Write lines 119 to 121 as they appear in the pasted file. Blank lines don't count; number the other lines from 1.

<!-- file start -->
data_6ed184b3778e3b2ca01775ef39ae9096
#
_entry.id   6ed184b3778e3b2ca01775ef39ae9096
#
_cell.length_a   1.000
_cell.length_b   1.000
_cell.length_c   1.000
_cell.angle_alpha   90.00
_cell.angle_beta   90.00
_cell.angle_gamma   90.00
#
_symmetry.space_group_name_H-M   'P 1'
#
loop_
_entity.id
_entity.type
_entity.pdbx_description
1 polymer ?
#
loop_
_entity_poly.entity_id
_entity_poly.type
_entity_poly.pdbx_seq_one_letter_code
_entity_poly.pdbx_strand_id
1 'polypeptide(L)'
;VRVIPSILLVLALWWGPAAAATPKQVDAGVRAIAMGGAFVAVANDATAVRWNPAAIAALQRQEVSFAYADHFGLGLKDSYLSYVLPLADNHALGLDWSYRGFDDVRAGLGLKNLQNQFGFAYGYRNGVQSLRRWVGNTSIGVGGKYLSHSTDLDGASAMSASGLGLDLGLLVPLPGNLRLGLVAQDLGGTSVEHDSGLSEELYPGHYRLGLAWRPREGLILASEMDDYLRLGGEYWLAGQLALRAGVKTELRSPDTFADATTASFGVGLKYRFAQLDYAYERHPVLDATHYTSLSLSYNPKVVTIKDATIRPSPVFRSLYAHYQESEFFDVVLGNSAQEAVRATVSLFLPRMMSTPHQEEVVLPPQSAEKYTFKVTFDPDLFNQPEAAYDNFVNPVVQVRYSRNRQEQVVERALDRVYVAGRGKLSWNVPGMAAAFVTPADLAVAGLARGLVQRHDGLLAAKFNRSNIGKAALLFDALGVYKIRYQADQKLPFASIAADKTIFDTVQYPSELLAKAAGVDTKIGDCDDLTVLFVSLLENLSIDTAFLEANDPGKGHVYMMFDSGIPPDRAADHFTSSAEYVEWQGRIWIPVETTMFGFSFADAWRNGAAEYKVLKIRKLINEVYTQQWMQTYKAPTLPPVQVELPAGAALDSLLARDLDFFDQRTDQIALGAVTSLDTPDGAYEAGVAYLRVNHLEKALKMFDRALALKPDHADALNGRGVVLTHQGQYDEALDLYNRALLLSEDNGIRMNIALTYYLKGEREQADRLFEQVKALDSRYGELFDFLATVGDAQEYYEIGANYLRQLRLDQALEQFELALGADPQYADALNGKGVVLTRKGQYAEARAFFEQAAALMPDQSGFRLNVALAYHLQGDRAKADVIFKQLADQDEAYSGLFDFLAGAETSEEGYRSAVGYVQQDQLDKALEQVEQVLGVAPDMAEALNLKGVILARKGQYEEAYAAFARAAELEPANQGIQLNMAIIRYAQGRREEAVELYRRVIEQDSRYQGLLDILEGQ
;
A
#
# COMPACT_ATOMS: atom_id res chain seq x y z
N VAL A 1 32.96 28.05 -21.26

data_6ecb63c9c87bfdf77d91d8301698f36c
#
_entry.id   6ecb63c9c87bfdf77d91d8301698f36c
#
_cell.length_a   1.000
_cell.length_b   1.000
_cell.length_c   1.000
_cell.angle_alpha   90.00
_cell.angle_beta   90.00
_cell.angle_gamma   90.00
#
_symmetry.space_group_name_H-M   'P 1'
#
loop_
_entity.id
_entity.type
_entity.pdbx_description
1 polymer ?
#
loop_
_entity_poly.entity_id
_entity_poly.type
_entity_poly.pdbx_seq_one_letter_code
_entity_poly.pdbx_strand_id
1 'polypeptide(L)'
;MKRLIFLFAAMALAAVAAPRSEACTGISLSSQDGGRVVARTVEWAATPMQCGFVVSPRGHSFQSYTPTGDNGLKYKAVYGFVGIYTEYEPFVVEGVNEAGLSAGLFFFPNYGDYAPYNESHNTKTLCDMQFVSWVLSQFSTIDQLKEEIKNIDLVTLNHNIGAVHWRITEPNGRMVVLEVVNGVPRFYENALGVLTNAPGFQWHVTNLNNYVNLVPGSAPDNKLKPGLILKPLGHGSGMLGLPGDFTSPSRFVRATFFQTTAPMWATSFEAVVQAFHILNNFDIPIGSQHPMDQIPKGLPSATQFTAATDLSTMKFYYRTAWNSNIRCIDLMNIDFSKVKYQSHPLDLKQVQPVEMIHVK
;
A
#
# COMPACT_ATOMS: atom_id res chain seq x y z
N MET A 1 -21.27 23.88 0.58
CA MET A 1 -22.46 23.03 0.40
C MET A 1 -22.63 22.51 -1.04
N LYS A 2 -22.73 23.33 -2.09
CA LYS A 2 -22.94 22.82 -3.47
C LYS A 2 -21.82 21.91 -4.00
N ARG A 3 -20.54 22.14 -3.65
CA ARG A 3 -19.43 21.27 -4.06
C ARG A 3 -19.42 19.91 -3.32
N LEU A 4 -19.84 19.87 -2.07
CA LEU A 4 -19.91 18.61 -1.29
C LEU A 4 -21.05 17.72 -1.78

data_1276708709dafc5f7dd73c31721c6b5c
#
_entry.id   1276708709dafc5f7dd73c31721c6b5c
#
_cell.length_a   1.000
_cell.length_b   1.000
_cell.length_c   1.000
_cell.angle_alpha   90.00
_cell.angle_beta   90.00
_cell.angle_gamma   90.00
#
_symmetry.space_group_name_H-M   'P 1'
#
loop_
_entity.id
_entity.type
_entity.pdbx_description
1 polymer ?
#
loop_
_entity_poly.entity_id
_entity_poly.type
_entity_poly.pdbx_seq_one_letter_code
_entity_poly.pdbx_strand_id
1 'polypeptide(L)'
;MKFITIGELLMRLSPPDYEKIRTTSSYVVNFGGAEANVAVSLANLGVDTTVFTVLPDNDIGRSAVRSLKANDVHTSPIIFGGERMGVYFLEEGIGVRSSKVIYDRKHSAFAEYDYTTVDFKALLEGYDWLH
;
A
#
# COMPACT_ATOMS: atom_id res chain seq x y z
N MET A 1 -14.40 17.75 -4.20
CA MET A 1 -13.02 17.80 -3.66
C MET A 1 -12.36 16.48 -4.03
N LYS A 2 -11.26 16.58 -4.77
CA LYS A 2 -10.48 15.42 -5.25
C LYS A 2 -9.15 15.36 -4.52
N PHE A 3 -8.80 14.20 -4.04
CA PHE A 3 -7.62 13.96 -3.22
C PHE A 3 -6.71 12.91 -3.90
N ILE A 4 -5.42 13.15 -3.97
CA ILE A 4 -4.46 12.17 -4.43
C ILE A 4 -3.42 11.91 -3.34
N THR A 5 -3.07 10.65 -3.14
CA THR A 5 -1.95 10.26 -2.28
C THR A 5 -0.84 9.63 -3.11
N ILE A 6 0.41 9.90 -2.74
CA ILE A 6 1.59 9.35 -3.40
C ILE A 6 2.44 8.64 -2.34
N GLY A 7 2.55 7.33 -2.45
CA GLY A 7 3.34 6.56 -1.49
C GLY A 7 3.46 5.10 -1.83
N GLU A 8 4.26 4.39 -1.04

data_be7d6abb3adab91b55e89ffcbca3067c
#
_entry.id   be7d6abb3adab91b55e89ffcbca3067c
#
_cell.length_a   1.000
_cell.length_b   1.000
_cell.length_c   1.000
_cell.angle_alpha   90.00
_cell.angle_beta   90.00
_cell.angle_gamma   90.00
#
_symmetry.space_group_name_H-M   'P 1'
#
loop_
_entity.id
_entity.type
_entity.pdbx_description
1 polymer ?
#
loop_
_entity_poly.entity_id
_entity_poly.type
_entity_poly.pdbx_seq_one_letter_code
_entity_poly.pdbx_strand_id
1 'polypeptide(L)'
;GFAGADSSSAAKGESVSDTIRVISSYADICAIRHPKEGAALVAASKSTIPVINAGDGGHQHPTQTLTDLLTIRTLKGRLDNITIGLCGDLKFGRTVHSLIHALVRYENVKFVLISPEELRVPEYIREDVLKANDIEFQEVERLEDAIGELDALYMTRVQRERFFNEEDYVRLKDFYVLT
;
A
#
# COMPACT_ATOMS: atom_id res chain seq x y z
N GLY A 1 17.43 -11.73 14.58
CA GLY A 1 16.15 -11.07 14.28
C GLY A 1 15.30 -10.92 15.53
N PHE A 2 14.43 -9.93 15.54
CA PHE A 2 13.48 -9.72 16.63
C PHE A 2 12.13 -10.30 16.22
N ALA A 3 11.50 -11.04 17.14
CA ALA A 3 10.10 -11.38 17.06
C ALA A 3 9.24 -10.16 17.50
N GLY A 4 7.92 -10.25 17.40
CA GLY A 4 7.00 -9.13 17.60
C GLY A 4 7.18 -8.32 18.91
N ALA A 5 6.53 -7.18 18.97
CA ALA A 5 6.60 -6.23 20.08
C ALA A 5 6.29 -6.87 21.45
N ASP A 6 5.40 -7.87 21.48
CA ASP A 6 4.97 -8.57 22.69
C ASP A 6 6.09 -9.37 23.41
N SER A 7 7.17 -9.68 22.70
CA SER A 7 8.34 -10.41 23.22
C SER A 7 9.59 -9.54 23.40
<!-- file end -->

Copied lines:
N ILE A 6 0.41 9.90 -2.74
CA ILE A 6 1.59 9.35 -3.40
C ILE A 6 2.44 8.64 -2.34